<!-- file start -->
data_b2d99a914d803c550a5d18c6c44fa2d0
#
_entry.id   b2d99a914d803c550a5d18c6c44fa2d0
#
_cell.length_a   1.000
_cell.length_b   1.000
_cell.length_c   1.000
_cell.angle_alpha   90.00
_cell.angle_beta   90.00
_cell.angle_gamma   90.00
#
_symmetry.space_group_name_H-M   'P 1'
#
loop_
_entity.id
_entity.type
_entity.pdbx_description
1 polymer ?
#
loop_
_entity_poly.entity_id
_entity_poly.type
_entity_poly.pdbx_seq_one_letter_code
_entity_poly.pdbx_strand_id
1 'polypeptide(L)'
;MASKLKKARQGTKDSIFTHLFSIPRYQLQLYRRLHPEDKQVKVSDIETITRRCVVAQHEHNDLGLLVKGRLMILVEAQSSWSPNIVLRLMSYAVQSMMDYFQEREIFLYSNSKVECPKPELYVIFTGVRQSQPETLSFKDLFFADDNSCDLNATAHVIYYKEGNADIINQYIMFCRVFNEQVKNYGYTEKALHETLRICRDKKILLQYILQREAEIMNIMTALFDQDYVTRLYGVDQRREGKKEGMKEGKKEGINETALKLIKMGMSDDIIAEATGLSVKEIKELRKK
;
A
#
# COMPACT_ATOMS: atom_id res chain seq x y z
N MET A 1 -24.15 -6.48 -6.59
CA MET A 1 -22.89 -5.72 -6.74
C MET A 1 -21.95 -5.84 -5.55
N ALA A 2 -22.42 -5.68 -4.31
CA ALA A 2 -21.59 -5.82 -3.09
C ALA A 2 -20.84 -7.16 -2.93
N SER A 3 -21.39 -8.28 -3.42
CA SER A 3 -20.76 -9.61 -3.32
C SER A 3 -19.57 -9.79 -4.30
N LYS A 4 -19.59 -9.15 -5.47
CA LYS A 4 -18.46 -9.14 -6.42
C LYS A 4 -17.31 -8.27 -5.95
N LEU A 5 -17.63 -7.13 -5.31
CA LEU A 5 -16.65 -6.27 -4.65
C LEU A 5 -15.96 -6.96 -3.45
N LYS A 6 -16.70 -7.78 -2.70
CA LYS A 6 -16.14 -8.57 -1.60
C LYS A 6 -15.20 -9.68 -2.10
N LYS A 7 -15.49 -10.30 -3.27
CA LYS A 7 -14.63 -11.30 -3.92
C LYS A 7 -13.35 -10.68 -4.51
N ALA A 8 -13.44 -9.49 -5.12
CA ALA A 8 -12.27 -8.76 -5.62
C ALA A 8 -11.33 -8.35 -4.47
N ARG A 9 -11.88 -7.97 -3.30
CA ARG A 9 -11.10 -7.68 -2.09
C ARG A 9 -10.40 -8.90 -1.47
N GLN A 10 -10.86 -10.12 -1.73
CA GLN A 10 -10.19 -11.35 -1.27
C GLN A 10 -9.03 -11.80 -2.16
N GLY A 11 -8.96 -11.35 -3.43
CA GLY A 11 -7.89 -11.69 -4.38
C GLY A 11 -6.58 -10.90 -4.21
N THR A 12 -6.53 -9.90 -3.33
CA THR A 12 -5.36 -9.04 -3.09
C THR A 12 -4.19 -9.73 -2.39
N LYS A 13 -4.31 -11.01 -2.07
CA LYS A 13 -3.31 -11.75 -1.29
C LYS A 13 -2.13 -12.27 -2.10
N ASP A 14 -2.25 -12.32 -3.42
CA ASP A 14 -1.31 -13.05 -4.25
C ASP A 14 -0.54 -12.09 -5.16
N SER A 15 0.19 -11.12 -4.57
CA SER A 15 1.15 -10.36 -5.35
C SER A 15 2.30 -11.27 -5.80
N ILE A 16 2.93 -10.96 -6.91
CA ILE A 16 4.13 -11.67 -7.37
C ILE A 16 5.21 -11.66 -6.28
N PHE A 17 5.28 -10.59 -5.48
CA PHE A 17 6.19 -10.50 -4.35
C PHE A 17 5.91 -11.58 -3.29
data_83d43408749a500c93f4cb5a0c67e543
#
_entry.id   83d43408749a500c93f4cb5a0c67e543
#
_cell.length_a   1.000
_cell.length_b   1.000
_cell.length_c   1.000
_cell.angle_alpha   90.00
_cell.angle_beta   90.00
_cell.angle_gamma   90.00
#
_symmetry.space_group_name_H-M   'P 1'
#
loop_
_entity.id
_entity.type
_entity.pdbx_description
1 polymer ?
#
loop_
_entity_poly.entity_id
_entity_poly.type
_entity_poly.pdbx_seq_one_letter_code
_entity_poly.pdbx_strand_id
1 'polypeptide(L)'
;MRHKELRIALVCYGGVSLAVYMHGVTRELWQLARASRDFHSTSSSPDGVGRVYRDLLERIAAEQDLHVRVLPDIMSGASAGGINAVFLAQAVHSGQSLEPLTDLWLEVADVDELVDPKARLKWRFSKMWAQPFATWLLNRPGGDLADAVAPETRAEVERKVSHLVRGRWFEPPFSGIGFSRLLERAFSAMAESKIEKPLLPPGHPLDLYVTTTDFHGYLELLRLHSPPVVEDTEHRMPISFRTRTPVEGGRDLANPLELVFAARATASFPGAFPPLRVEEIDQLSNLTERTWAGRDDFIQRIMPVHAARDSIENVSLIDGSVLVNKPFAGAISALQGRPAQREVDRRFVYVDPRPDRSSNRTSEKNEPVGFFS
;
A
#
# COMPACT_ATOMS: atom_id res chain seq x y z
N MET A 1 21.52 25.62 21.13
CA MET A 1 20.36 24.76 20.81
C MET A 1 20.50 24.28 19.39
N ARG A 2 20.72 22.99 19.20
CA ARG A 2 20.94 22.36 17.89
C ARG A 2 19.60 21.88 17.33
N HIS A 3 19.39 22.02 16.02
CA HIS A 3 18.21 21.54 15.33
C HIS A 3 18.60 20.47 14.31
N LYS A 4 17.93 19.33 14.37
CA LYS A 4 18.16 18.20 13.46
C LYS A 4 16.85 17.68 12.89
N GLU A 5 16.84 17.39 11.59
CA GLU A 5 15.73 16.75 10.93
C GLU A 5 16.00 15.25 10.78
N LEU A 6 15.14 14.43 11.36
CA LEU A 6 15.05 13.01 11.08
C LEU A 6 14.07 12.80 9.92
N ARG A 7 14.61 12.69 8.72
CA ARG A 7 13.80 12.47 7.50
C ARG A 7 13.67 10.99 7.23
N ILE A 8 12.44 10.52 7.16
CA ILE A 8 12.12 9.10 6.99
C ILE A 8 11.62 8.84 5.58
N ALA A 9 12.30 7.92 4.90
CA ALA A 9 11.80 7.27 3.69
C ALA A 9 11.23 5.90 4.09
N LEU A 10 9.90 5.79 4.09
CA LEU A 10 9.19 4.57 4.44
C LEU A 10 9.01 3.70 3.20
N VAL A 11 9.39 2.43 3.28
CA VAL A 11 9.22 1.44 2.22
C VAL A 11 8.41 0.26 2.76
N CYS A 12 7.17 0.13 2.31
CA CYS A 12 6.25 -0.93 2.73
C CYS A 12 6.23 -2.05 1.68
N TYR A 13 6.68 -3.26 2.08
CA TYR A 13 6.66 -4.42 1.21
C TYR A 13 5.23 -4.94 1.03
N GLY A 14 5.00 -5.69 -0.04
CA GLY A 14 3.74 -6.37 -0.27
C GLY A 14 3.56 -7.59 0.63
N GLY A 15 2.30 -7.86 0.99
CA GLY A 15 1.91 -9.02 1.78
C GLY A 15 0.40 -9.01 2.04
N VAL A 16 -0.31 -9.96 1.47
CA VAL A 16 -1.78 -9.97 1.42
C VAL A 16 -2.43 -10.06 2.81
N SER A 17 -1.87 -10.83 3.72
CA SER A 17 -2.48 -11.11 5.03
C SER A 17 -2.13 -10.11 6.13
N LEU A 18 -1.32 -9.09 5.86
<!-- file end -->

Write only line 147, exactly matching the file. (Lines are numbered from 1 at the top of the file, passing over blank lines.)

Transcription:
C CYS A 12 6.23 -2.05 1.68